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Diego Velázquez’s The Toilet of Venus, widely known as ‘The Rokeby Venus’, has gone back on show at the National Gallery in London, just under four weeks after it was removed from display for conservation following an attack with hammers by climate activists from the pressure group Just Stop Oil on 6 November.

In a statement, a spokesperson for the National Gallery said “‘The Rokeby Venus’ was returned to display on Friday 1 December after conservation treatment to minor damage sustained to the painting surface, and the fitting of new glazing. We are delighted to have her back on display.”

On 6 November a spokesperson for the National Gallery said in a statement: “At just before 11am this morning [6 November 2023] two people entered Room 30 of the National Gallery. The pair appeared to strike The Toilet of Venus (“The Rokeby Venus”) (1647-1651) by Velázquez with what appeared to be emergency rescue hammers.”

One of the National Gallery’s greatest treasures

The Toilet of Venus, one of the gallery’s greatest treasures, stands out for its daring subject as the only surviving female nude by Velázquez, the master of oils both in his touchingly human and direct genre pictures and his supremely insightful portraits of Spanish grandees and the Spanish royal family. Like Velazquez’s matchless and near-contemporaneous portrait of Pope Innocent X (c1650) in the Doria Pamphilj collection in Rome—the imaginative driver for some of Francis Bacon’s most powerful paintings—the Venus has come to be an ideal subject for appropriation by contemporary artists, as a symbol of feminine beauty or a challenge to the artist’s gaze, of how a painter sees and is seen.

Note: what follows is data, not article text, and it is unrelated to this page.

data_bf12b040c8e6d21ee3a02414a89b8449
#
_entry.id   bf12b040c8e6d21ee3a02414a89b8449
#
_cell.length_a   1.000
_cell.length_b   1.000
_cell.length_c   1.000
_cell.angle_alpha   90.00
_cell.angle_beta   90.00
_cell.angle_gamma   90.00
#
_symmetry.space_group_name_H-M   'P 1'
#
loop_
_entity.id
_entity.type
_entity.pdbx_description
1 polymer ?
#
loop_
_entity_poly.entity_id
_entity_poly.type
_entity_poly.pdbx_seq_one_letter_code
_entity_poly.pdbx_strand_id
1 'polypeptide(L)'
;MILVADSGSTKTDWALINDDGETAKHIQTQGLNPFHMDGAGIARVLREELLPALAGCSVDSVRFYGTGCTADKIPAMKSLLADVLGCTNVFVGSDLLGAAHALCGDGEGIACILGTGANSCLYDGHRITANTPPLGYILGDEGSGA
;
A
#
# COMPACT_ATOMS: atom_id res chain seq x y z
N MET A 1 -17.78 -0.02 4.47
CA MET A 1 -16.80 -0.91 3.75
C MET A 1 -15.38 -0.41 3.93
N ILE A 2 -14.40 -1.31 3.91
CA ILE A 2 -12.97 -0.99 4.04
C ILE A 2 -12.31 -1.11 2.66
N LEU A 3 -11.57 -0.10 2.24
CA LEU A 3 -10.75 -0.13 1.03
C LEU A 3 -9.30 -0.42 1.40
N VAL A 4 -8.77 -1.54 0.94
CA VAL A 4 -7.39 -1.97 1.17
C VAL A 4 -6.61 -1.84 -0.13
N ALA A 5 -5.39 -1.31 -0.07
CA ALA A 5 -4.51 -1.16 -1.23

The painting is due to be lent to the Walker Gallery in Liverpool in May 2024 as part of NG200, the National Gallery’s celebrations of its 200th anniversary.

A painting in the headlines

The painting was famously attacked by the suffragette Mary Richardson on 10 March 1914, leaving the painting severely damaged, after Richardson cut eight gashes in the canvas with a meat cleaver—some longer than others and all in the area depicting the hour-glass-shaped back of the reclining figure of a naked Venus, the goddess of love—leaving the picture in need of repair, restoration and relining with a backing canvas.

Richardson’s assault on the Venus, she said, was a protest against the treatment of the women’s suffrage leader Emmeline Pankhurst, who had been arrested the previous day. “I have tried to destroy the picture of the most beautiful woman in mythological history,” Richardson told police after the attack, “as a protest against the government for destroying Mrs Pankhurst, who is the most beautiful character in modern history.”

The painting had previously made headlines at the time of its acquisition by the gallery in 1906 following a successful campaign led by the fledgling National Art Collections Fund (NACF, now Art Fund) to raise the then enormous sum of £45,000 to enable the charity to buy the painting for the gallery, which duly became its owner in March 1906.

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